In this, his fifth full-sized collection, Paul Cliff evokes the city of Canberra and surrounding region, where he has lived for the past 20 years. The poems work via characteristically wideranging moods and voice registers, from lyrical and elegiac to narrative and comic. They also deploy a variety of forms, from sonnets and odes to fables and epigrams, underlain by seductive rhythms and arresting metaphor. The capital’s festivals, institutions and monuments, everyday street life, suburbs, and lakescape are investigated, while the more distant terrains of Weereewa (Lake George), Namadgi, the Monaro, the Snowy Mountains, and the South Coast of New South Wales are also evoked in engaging and often striking terms.
These prose poems – I would like to call them ‘moments of poetry – recall journeys and intimacies, spaces of habitation, daily practices of denial, rescue affection or assertation. They reflect on negotiations between body and mind that can so fiercely mark the experience of womanhood, striving to capture the intermittent intensity of this ‘boundless resistance’ through the impact of summer and winter storms.
The poems in Alyson Miller’s debut collection are an exploration of the taboo and violence of human nature. From sexuality to the threatening and deadly, these prose poems off new perspectives on the unspeakable, shadowy places of human experience.
The French social philosopher Pierre Bourdieu is known for the richness and sophistication of his extensive writings.
In these selected dialogues, under taken with Michael Grenfell in the 1980s and 1990s, he is in a conversational mood. Here, he reflects on both his life and the formation and significance of his key concepts and perspectives.
On 21 July, 1969, Neil Armstrong became the first human to step foot on the moon, uttering those famous words: ‘That’s one small step for man, one giant leap for mankind.’ To mark the fiftieth anniversary of the Apollo 11 moon landing, 50 poets from around the world were asked to reflect upon the achievement of Apollo 11 and our constantly evolving notions of ‘space’.
In A Common Garment, Anita Patel reminds us that nothing is ordinary. These intensely sensuous poems are rich in flavour, scent, colour, and the sound and feel of languages that inhabit the body and shape our unique selves.
Jackson’s new collection traverses science and spirituality, philosophy and matter. Drawing from physics, systems theory, Daoism and more, it contemplates profound questions about our place within a world of being. With deft silences and fine observations, these poems explore both modern and ancient paths to knowledge, seeking to ‘fully apprehend nature, including our fellow beings, and foster a reverent respect for it’.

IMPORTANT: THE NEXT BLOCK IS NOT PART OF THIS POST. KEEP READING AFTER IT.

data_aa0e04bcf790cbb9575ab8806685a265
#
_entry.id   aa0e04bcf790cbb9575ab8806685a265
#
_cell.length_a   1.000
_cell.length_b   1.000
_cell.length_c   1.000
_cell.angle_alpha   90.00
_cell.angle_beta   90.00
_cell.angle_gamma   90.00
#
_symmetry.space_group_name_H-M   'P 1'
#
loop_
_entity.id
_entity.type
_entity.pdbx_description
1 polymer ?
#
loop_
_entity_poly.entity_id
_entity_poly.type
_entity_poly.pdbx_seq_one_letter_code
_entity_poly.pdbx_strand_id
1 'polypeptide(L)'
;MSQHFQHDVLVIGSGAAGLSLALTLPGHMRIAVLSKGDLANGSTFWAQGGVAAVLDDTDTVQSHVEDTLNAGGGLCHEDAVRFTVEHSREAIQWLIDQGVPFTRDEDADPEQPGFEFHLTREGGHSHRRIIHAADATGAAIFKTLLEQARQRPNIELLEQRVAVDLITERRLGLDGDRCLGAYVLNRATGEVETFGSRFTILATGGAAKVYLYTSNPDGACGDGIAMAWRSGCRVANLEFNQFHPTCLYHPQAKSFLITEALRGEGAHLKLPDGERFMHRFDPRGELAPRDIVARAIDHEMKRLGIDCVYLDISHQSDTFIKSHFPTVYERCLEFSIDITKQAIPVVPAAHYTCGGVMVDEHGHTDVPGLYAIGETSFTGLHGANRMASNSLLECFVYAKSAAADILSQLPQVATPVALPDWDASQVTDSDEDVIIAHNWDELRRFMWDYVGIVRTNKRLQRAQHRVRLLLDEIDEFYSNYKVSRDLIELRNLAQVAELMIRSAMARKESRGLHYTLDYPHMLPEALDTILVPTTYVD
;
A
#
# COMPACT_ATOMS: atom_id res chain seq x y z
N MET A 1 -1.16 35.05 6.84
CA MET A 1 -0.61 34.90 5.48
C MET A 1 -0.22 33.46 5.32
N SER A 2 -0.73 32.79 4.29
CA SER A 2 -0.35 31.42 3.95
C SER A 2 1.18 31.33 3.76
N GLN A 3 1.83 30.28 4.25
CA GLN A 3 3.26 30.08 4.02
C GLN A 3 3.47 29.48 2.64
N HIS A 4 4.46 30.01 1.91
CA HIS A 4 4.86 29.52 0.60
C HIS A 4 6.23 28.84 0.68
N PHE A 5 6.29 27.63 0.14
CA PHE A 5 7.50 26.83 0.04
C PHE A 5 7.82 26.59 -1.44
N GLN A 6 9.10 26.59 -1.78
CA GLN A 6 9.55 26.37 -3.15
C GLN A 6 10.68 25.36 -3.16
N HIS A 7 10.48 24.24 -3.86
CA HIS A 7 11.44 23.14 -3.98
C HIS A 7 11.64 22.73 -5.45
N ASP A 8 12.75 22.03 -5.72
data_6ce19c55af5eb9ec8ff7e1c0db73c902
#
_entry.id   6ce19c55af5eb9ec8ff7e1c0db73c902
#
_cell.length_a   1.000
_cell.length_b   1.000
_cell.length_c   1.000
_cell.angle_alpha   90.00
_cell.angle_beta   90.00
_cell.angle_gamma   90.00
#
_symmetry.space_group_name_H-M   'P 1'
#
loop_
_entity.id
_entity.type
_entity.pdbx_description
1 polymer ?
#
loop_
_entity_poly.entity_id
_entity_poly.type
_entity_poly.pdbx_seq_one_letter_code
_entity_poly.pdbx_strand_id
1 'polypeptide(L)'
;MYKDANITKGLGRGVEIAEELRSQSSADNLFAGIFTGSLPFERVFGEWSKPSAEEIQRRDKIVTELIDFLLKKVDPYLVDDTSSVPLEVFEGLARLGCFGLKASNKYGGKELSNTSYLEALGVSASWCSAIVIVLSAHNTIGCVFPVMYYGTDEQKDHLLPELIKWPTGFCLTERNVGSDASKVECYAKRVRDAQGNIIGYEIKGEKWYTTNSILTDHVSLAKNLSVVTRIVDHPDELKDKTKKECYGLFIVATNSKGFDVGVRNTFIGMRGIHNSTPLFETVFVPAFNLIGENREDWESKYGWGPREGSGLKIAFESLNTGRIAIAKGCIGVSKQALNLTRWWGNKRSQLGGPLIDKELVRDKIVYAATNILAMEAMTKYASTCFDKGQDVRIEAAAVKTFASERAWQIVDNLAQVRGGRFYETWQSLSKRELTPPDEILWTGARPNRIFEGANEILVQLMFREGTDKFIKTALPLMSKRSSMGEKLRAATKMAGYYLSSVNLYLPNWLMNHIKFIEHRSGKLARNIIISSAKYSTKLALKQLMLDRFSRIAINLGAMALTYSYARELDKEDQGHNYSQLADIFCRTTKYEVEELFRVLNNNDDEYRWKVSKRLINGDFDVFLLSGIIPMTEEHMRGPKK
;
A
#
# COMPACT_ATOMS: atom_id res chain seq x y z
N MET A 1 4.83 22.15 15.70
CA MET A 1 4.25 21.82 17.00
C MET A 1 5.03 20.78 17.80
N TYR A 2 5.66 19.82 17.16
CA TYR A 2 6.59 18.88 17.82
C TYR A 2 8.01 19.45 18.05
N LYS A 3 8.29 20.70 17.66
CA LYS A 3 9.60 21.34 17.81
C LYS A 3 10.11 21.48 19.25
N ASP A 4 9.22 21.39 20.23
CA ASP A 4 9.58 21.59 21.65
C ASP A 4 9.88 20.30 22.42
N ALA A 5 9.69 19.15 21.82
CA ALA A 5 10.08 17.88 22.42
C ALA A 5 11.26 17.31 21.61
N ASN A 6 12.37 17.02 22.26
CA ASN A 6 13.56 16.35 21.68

These haiku were written over three summers, camping on our piece of land near Waihi in Aotearoa New Zealand, and, for contrast, one winter sojourn there in our newly-built gypsy wagon. The land is bordered by the Mataura stream—which means ‘red face’. We call the place ‘Land of the shining stream’ or ‘River’s edge’. The eels are named Brad and Angelina. One day, we’ll build a house there. In the meantime, we’re developing the land along permaculture principles, and noting moments both practical and transcendant.
This new prose poetry sequence from Paul Hetherington explores the power of memory and the hauntings of childhood. It takes the reader on a sensuous and richly imagistic journey into expansive ideas of self and identity. It probes and questions the nature of recollection, and how the role of the father and mother may be understood, drawing on a number of existing literary works to create elaborately poetic and deeply satisfying verbal textures.
WINNER OF THE ACT WRITER’S CENTRE WRITING AND PUBLISHING AWARD 2020
Sandra Renew’s new poems interrogate the choices made in living and performing gender, sexuality and desire—of struggling to be queer in an Australia of Holden utes and rotting mangoes, XXXX stubbies and Bundy rum, boudoir drawers and country roads, toad princes and wanting to be Wesley Hall. It is a book of not wanting to conform, charting the myriad pressures society places on conformity as a mode of survival. It is a brave, and sometimes funny book, filled with wry and deeply felt images and observations
The emerging writers whose stories grace this collection engage in the play of symbolic action and detail, capturing sadness and imperfection through an apprehended fictional world—an abstracted reality. The stories resonate because they are intensely focused upon very particular forms of enquiry: Why do the characters see what they see? How do they know what they know? Perhaps it is this—the focus upon a very particular form of sensory apprehension—that lies at the heart of short stories that resonate beyond the final lines of text.
Through the concise analysis of interviews with 76 poets from around the world, Dr Monica Carroll and Distinguished Professor Jen Webb investigate the context of poetic excellence. Creativity in Context examines these poets’ formative moments, the role that key individuals and institutions play in their lives, and how they locate themselves within communities. The result is a fascinating picture of the rich context within which poetic creativity takes place.
Jen Webb’s new collection of prose poetry riffs on the idea of the unspoken, the unexpressed-silences: deliberate and unconscious- as they are found in politics, in poetry, in the minutaie of personal relationships and histories. This is a powerful book of trying to pin down some kind of truth, or point to the place where it should exist.